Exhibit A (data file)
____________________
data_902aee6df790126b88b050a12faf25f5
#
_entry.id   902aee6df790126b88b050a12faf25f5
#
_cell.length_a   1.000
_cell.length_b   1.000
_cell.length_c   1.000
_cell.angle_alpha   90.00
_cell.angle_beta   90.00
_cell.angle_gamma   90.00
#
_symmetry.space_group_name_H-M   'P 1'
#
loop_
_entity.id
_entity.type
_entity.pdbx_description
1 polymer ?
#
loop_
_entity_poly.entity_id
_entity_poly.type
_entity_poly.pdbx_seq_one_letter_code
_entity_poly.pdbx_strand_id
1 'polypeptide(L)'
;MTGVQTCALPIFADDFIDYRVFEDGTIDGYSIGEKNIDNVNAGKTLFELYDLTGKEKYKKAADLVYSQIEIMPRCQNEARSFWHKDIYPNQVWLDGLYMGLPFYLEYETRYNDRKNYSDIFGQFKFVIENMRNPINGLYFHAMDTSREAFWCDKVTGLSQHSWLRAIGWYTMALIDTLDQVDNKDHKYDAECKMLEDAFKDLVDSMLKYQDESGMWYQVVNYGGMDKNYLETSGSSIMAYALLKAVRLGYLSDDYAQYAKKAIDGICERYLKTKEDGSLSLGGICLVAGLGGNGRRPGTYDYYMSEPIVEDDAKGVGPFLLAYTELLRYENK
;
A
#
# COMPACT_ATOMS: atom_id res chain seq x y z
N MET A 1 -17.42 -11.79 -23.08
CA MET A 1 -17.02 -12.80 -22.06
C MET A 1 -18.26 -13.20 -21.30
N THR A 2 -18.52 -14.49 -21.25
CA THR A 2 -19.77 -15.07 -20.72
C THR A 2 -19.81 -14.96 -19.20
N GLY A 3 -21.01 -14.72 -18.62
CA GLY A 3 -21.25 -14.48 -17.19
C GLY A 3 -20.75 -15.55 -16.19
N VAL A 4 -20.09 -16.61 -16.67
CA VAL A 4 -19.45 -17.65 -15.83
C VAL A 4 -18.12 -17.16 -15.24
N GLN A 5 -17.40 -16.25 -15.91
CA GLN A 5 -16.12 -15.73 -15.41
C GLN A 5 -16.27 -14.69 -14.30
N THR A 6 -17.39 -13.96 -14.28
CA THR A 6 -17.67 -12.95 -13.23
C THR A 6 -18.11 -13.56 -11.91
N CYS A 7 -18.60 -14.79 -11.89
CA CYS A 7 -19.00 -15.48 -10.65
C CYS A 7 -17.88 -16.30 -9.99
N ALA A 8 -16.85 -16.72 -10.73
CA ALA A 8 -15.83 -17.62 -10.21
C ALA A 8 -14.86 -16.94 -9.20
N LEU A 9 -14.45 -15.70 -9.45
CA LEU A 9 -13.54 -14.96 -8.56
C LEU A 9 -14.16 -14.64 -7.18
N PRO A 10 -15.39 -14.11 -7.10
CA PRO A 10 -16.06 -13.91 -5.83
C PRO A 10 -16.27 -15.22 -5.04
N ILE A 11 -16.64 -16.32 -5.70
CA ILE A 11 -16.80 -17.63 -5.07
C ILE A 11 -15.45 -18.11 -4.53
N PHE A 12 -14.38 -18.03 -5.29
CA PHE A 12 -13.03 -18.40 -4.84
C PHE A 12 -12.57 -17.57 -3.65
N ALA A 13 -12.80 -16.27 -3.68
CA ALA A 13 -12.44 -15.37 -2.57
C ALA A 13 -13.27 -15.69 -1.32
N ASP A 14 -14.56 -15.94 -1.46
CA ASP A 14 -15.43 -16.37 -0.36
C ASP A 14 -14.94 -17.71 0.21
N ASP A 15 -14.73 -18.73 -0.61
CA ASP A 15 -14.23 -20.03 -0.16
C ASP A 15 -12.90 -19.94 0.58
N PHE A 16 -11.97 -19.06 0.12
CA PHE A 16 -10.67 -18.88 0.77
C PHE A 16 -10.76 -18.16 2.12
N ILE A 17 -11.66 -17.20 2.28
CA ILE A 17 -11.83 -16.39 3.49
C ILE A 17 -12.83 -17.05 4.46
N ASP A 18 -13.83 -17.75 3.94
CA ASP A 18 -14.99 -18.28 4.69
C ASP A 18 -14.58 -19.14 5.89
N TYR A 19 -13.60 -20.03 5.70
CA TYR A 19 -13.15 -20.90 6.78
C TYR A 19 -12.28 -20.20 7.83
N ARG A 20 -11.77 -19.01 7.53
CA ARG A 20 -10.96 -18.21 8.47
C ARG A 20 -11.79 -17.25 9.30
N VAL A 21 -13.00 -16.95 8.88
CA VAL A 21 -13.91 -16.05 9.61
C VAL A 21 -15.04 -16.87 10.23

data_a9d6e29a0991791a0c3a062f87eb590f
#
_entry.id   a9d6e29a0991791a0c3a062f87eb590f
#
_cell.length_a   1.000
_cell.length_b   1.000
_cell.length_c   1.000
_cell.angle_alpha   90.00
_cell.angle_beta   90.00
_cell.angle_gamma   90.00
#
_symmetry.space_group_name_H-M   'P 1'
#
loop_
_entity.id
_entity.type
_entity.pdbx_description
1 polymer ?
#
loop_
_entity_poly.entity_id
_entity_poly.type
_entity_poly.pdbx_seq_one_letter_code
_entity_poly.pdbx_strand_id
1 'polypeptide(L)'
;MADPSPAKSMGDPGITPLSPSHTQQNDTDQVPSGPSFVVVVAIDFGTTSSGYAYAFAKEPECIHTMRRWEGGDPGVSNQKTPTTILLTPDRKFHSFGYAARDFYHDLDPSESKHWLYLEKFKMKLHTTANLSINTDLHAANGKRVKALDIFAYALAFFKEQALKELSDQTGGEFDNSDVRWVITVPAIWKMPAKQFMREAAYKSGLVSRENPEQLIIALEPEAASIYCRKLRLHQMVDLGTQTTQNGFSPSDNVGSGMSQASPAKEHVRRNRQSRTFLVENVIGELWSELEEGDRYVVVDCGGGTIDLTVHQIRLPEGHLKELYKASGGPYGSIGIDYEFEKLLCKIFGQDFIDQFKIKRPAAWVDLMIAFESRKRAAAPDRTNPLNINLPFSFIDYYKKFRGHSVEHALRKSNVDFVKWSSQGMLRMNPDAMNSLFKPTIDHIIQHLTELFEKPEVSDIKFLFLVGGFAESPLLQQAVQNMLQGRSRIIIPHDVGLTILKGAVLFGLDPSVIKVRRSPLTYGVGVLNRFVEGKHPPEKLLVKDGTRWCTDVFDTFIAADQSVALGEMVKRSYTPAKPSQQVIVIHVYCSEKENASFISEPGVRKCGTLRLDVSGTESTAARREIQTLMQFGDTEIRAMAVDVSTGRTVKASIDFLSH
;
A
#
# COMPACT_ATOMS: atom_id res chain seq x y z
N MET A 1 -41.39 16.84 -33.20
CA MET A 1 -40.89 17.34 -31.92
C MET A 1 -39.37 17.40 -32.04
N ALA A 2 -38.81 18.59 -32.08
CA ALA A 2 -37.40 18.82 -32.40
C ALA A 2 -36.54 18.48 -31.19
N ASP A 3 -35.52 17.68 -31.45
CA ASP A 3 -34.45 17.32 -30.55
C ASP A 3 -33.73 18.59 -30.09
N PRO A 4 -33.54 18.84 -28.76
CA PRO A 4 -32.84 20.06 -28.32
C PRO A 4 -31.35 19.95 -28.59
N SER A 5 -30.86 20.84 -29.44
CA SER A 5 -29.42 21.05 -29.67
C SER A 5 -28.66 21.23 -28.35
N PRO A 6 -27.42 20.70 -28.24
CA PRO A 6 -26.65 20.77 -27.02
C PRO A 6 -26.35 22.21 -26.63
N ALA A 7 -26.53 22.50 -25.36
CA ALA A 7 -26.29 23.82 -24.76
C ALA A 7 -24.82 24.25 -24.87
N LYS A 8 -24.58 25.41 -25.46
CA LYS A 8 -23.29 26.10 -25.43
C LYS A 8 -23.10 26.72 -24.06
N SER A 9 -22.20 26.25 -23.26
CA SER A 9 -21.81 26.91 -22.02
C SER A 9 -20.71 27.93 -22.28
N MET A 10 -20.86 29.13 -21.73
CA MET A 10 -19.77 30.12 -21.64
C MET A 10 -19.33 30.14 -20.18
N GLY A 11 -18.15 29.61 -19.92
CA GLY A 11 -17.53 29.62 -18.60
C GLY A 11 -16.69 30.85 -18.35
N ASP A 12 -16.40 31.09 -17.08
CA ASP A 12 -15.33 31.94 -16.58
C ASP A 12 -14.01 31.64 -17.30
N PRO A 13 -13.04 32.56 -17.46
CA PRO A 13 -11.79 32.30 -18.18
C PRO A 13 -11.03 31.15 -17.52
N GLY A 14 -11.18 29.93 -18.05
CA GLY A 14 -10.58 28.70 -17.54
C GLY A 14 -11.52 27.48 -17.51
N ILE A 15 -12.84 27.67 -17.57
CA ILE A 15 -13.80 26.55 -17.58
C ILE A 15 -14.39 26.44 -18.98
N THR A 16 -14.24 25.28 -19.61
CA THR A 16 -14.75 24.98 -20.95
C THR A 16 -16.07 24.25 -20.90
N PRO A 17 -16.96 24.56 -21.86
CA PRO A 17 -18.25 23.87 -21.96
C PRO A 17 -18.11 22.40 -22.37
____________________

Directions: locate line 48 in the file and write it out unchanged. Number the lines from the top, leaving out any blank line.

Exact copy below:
C THR A 6 -18.11 -13.56 -11.91